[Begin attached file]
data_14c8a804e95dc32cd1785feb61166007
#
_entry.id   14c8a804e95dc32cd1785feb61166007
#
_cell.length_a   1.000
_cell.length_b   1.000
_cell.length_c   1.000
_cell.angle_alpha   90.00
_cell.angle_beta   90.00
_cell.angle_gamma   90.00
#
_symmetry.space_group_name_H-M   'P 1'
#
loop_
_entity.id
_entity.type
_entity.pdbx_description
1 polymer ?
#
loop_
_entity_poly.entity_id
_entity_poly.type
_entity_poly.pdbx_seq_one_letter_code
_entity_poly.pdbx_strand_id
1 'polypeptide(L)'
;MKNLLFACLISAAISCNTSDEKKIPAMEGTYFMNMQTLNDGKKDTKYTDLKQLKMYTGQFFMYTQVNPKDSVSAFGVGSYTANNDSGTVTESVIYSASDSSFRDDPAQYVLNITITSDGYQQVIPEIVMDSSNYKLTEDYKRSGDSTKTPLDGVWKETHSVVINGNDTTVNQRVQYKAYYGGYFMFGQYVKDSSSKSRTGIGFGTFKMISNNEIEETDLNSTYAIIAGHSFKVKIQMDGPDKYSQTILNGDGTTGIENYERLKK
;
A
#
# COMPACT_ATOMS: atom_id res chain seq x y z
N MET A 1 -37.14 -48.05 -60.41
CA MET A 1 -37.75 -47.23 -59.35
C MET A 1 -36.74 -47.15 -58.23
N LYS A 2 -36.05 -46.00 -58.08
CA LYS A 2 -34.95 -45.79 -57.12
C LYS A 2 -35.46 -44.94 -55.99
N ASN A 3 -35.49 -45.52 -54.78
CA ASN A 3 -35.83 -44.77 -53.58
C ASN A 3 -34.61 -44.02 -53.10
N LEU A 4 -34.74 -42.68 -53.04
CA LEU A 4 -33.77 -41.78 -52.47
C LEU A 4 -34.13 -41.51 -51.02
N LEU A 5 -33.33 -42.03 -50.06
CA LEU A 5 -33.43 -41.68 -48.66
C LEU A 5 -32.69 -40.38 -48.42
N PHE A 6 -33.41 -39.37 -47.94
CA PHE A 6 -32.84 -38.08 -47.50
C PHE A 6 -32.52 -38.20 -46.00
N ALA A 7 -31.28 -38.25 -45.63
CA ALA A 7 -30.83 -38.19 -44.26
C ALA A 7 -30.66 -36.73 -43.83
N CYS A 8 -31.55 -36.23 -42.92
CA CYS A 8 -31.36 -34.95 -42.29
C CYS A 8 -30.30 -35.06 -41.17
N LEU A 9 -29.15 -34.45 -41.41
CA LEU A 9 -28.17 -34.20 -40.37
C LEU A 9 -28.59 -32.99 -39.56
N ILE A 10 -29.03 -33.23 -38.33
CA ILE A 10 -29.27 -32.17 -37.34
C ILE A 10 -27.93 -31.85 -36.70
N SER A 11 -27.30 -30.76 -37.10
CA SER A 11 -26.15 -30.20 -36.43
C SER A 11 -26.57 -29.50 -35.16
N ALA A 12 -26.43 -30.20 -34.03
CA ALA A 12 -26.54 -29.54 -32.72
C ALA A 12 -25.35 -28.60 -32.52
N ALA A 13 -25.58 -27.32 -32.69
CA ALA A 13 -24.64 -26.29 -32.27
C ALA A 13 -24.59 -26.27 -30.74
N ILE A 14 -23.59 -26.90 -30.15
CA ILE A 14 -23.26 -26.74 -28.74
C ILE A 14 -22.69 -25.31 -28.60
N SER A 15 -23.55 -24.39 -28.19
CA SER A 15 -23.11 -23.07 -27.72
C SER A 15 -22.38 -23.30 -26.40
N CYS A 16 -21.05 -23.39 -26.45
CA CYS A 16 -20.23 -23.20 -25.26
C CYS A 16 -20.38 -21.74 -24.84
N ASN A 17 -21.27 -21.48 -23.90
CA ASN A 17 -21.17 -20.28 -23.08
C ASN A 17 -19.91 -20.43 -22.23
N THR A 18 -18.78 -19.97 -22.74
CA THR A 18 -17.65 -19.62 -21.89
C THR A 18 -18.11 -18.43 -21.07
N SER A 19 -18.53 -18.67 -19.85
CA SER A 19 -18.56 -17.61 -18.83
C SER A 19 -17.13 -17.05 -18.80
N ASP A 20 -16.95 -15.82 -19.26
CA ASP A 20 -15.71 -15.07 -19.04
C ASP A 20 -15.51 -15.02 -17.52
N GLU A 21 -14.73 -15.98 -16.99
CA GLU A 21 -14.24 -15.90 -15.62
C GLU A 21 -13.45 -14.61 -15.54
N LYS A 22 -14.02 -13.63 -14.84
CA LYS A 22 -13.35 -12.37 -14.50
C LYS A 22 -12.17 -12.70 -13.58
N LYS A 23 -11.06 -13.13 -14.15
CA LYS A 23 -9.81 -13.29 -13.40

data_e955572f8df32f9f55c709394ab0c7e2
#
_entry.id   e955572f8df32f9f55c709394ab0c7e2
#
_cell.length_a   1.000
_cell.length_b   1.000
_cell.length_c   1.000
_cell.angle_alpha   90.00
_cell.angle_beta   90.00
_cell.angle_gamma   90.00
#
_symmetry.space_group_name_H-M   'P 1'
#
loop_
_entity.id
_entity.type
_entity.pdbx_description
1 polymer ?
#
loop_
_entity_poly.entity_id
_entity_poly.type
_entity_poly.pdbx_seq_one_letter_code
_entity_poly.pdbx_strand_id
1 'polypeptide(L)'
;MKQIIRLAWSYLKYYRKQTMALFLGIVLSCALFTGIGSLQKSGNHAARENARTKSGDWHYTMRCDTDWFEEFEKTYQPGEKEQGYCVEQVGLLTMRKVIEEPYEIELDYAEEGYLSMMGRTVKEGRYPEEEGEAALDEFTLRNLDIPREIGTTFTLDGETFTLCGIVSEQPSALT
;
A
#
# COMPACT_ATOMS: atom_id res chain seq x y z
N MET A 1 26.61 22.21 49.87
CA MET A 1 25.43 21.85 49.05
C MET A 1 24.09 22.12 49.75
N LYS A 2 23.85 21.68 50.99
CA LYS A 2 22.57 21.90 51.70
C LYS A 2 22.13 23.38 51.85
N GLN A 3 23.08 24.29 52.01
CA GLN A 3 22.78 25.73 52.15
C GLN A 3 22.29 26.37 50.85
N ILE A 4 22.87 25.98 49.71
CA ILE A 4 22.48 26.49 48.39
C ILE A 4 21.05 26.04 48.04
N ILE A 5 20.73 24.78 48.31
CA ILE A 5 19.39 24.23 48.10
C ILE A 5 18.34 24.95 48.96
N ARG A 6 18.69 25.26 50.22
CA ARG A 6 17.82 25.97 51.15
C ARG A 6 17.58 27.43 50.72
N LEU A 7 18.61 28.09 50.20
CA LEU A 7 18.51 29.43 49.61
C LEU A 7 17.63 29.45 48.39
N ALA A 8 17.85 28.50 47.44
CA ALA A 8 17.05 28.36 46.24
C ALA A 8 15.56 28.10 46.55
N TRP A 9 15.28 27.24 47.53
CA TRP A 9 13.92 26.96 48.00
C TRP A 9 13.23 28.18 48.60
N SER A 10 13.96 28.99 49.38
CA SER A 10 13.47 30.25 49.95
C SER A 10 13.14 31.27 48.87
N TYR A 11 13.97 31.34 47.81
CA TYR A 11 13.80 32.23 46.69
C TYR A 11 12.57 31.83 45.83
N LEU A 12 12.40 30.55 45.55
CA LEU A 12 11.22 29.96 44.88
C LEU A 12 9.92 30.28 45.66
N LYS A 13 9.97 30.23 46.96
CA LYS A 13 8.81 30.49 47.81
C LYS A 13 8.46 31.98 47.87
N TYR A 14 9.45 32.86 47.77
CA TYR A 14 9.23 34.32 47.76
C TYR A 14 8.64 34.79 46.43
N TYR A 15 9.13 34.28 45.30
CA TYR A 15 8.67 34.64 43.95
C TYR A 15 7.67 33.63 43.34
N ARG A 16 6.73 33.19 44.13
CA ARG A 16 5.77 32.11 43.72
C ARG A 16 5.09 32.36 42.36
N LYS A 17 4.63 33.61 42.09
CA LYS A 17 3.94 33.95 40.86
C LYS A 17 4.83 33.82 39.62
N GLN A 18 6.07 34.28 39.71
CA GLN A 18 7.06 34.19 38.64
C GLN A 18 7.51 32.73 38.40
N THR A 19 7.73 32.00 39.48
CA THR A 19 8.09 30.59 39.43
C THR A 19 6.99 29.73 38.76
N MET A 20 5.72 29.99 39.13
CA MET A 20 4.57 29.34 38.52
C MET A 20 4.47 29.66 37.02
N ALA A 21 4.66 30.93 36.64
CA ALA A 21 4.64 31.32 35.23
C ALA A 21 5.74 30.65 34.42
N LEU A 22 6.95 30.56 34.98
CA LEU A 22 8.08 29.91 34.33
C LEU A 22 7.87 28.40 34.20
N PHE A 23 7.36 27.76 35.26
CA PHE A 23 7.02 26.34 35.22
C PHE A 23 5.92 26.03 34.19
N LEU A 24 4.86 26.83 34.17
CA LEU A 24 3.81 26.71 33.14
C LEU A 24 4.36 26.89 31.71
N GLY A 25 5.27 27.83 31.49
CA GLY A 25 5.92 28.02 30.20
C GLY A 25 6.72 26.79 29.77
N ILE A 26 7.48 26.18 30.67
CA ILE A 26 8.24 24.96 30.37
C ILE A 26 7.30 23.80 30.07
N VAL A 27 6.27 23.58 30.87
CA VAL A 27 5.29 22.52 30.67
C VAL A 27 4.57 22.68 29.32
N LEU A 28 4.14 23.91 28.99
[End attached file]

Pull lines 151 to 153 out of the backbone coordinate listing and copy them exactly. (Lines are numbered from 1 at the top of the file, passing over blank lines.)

CA ALA A 8 17.05 28.36 46.24
C ALA A 8 15.56 28.10 46.55
N TRP A 9 15.28 27.24 47.53